Ultramarine

In this excerpt from A Brave Man Seven Storeys Tall, Owen Burr is captain of the Stanford University water polo team, bound for the Olympics. But he’s blinded during a match and flees without graduating. His disappearance causes Owen’s father, a Professor of Classics, to travel the world in search of his son, with only his radical academic theories to guide him.

Get the book here.

A Brave Man Seven Storeys Tall

Four days…

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Remember Me

Abroad

FA review tag

Early in Katie Crouch’s ambitious and unnerving new novel, Abroad, her young Irish student narrator, Taz Deacon, takes us on a tour of an Etruscan archeological museum in Grifonia, Italy, where she encounters violent images of Iphigenia, stabbed as a sacrifice to Artemis. Taz wants to understand whythis happened and whythe disturbing images are so insistently reproduced and displayed. A smug…

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C21C

FA review tag

It was something of a surprise when Thomas Piketty’s 700-page, statistics-laden economics tome Capital in the Twenty-First Century became a sensation earlier this year, selling out its early print run and even briefly passing Heaven is for Real for the top spot on the New York Times Bestseller list. Less surprising was the news last week that the 700-page, statistic-laden economics tome now tops a list of books people are buying and then not reading.

According to an admittedly non-scientific study tracking the most frequently highlighted passages in popular e-books, most buyers of Piketty’s book didn’t highlight, and thus probably didn’t read, much of anything beyond page 26. It is “summer’s most unread book” for 2014.

So let me confess at the outset of this review that I am one of the many who have not finished reading this book.

I succumbed fully to Piketty mania, showing up late to a dinner with friends so I could buy C21C on the day it came out. I bought the r > g” shirt from The Colbert Report in the middle of the episode in which it appeared. Over the last few months, I have made it well past page 26, but I still have a ways to go from where I am today in the mid-400s.

In defense of myself and many others, let’s clarify an important point: there is no rush. Piketty’s book is an in-depth analysis of multiple measures of economic inequality and the dynamics that have created them throughout a few hundred years of capitalism. It doesn’t require an in-depth analysis of our political system to understand that none of those dynamics is going to change anytime soon. You’ve got plenty of time to familiarize yourself with Piketty’s argument.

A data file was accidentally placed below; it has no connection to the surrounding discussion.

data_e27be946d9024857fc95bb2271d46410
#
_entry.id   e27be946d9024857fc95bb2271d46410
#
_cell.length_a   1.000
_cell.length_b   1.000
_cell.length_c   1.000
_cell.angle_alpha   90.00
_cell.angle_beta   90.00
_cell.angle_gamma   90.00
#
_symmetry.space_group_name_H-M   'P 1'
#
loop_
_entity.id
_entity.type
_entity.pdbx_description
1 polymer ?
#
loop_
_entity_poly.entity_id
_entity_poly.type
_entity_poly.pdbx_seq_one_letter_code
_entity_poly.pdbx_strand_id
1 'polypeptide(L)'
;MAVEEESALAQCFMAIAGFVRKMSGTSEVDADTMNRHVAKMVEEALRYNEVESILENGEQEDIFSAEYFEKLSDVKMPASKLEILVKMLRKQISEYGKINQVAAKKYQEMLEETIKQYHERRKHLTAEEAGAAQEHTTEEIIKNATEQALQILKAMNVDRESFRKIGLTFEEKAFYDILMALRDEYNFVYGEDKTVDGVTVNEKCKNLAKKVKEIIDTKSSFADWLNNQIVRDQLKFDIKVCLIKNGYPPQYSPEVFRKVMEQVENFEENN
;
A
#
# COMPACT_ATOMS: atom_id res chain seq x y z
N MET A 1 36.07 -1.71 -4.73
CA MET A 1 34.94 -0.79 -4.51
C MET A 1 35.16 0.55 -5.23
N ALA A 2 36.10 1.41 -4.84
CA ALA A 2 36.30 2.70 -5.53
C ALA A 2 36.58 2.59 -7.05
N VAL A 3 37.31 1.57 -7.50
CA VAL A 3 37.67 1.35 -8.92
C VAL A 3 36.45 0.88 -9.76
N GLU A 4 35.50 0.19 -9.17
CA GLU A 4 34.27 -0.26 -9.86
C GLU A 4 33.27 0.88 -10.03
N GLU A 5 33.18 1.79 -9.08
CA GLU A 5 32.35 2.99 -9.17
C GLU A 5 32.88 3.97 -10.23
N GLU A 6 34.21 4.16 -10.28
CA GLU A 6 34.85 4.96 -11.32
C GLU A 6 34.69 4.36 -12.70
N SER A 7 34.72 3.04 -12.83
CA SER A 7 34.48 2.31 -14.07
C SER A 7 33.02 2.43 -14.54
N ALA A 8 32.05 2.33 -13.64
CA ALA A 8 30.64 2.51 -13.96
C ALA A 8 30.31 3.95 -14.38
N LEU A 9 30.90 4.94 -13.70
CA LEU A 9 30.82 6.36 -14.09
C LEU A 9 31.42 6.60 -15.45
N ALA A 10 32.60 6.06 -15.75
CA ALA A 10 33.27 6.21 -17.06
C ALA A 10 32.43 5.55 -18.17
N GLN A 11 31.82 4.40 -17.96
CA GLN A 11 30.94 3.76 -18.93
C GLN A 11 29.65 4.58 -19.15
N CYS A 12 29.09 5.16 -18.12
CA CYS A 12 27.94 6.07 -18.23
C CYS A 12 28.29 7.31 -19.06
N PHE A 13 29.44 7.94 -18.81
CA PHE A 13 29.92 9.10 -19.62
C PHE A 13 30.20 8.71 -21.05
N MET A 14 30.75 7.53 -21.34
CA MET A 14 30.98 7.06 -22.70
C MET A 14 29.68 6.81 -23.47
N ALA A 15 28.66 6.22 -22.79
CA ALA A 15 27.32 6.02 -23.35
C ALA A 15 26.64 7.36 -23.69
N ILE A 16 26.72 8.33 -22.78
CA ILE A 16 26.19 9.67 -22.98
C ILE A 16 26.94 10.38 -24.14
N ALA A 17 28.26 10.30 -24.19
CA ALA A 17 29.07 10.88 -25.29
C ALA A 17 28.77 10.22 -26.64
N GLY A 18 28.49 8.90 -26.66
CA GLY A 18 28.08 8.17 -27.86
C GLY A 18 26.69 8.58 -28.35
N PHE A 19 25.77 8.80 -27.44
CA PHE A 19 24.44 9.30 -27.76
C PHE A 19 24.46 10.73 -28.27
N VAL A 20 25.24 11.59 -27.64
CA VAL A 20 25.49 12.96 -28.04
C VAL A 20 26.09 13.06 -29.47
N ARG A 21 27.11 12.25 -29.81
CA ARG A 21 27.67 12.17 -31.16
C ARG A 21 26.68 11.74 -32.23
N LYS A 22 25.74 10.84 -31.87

In defense of my own personal delinquency, in between starting C21C and today, I became a father. If you weren’t aware, taking care of a newborn tends to cut into one’s reading time. So I haven’t finished the book. But from what I have completed, I feel more than qualified to answer a few key questions for people considering picking it up, those being:

  • Should I read Capital in the Twenty-First Century?
  • Can I read it if I’m not an economist?
  • Will I actually enjoy reading it?

Should I read Capital in the Twenty-First Century? The answer is a definitive “yes.” You should absolutely read it (cover to cover, I’m speculating). Believe the hype. This is an important book that clarifies a major challenge, not just of our time, but of many years past and almost certainly many years to come. If Piketty’s findings manage to become part of our mainstream understanding of the economy, it could radically change how we deal with these issues — which is to say, we might actually deal with these issues, rather than assuming that happy dust sprinkled by the Free Market Fairy will trickle down through the global economy. We might actually realize that, as Piketty puts it on page 424, “real democracy and social justice require specific institutions of their own, not just those of the market.”

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Can I read it if I’m not an economist? Again, “yes.” Even with its copious charts and equations, Capital in the Twenty-First Century is not so much an economics book as it is a history book. And in history, the exact numbers aren’t as important as the trends and outcomes indicated by those numbers. The most mathematically important element of the book is the equation r > g, which explains that throughout the history of capitalism, the return on invested capital (r) exceeds the rate of overall economic growth (g). In other words: the rich getting richer is not a bug, it’s a feature. The brief post-war period (1950s — 19080s) of middle class prosperity that we elevate as a golden age of capitalism was the exception to r > g. There is much more to it, which Piketty explains better than I ever will, but you’ve seen all this. Look at stock market gains (r) versus real economic growth (g) in the last few years. Consider whether the rate of increase in your salary since college (your g) has matched the interest on your student loans (someone else’s r). Think about whether anyone you know has bought a house using just their income (g) or whether they needed a cash gift from parents or grandparents (r) to afford what is considered a fundamental economic action of the middle class.

You don’t need to be an economist to understand these and other points that Piketty is making. In fact, few readers will have a better understanding of our current reality of slow economic and wage growth than those of us with degrees in English, history and/or philosophy.